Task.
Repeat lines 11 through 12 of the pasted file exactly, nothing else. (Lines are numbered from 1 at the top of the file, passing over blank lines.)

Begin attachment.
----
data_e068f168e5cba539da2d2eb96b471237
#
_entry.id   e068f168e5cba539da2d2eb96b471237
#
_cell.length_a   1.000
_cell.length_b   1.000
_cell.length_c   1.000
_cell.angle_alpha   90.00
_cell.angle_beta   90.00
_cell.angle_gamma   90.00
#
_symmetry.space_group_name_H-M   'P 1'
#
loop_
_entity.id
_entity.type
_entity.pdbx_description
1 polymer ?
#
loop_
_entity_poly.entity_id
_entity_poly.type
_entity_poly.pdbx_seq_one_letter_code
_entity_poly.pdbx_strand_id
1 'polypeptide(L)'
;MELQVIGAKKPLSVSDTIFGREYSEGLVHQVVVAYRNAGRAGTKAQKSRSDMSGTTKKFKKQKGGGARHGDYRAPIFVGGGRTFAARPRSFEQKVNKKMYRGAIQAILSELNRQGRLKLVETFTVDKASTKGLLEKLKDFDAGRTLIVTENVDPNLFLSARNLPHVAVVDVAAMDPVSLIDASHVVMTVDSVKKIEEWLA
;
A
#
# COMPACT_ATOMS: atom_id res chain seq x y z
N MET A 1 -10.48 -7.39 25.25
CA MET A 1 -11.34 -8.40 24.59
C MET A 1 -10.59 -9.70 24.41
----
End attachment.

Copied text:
#
_symmetry.space_group_name_H-M   'P 1'